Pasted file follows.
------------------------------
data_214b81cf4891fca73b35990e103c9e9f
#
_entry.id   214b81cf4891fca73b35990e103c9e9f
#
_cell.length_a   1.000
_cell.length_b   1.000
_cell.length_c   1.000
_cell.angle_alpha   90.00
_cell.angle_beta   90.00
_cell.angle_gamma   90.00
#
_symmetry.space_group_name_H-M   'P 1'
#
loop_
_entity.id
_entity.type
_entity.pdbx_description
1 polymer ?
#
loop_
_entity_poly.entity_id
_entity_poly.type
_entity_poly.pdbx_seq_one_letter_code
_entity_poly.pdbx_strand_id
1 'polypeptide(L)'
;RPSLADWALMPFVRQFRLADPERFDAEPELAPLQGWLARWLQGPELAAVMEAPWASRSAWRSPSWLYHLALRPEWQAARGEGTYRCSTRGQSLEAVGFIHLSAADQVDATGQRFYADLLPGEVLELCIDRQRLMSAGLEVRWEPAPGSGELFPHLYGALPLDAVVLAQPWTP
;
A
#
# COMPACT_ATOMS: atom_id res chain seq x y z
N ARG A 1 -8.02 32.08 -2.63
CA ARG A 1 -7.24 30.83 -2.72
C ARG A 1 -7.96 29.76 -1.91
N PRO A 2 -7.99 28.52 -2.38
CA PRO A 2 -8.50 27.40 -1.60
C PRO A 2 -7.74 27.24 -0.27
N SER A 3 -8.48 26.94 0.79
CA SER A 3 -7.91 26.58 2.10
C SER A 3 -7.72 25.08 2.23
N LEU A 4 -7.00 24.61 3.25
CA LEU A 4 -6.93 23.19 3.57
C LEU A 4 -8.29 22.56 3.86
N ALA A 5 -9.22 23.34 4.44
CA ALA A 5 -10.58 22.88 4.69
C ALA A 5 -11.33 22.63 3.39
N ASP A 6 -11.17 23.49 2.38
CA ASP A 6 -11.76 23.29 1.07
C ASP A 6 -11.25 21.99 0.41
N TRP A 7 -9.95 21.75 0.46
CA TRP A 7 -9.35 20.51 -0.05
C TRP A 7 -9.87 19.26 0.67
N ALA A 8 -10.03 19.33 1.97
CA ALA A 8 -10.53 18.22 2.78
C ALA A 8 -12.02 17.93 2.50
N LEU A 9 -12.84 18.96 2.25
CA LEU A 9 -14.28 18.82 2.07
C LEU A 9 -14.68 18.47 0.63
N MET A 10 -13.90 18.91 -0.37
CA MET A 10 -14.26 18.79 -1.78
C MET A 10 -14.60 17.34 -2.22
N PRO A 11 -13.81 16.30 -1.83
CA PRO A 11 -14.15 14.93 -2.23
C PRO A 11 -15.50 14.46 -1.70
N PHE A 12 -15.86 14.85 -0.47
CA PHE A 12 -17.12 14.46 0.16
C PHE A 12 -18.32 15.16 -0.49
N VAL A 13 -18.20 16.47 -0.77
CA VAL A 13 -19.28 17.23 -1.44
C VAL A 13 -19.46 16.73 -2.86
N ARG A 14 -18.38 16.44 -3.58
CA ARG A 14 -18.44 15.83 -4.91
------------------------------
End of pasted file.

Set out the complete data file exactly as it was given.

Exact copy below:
data_214b81cf4891fca73b35990e103c9e9f
#
_entry.id   214b81cf4891fca73b35990e103c9e9f
#
_cell.length_a   1.000
_cell.length_b   1.000
_cell.length_c   1.000
_cell.angle_alpha   90.00
_cell.angle_beta   90.00
_cell.angle_gamma   90.00
#
_symmetry.space_group_name_H-M   'P 1'
#
loop_
_entity.id
_entity.type
_entity.pdbx_description
1 polymer ?
#
loop_
_entity_poly.entity_id
_entity_poly.type
_entity_poly.pdbx_seq_one_letter_code
_entity_poly.pdbx_strand_id
1 'polypeptide(L)'
;RPSLADWALMPFVRQFRLADPERFDAEPELAPLQGWLARWLQGPELAAVMEAPWASRSAWRSPSWLYHLALRPEWQAARGEGTYRCSTRGQSLEAVGFIHLSAADQVDATGQRFYADLLPGEVLELCIDRQRLMSAGLEVRWEPAPGSGELFPHLYGALPLDAVVLAQPWTP
;
A
#
# COMPACT_ATOMS: atom_id res chain seq x y z
N ARG A 1 -8.02 32.08 -2.63
CA ARG A 1 -7.24 30.83 -2.72
C ARG A 1 -7.96 29.76 -1.91
N PRO A 2 -7.99 28.52 -2.38
CA PRO A 2 -8.50 27.40 -1.60
C PRO A 2 -7.74 27.24 -0.27
N SER A 3 -8.48 26.94 0.79
CA SER A 3 -7.91 26.58 2.10
C SER A 3 -7.72 25.08 2.23
N LEU A 4 -7.00 24.61 3.25
CA LEU A 4 -6.93 23.19 3.57
C LEU A 4 -8.29 22.56 3.86
N ALA A 5 -9.22 23.34 4.44
CA ALA A 5 -10.58 22.88 4.69
C ALA A 5 -11.33 22.63 3.39
N ASP A 6 -11.17 23.49 2.38
CA ASP A 6 -11.76 23.29 1.07
C ASP A 6 -11.25 21.99 0.41
N TRP A 7 -9.95 21.75 0.46
CA TRP A 7 -9.35 20.51 -0.05
C TRP A 7 -9.87 19.26 0.67
N ALA A 8 -10.03 19.33 1.97
CA ALA A 8 -10.53 18.22 2.78
C ALA A 8 -12.02 17.93 2.50
N LEU A 9 -12.84 18.96 2.25
CA LEU A 9 -14.28 18.82 2.07
C LEU A 9 -14.68 18.47 0.63
N MET A 10 -13.90 18.91 -0.37
CA MET A 10 -14.26 18.79 -1.78
C MET A 10 -14.60 17.34 -2.22
N PRO A 11 -13.81 16.30 -1.83
CA PRO A 11 -14.15 14.93 -2.23
C PRO A 11 -15.50 14.46 -1.70
N PHE A 12 -15.86 14.85 -0.47
CA PHE A 12 -17.12 14.46 0.16
C PHE A 12 -18.32 15.16 -0.49
N VAL A 13 -18.20 16.47 -0.77
CA VAL A 13 -19.28 17.23 -1.44
C VAL A 13 -19.46 16.73 -2.86
N ARG A 14 -18.38 16.44 -3.58
CA ARG A 14 -18.44 15.83 -4.91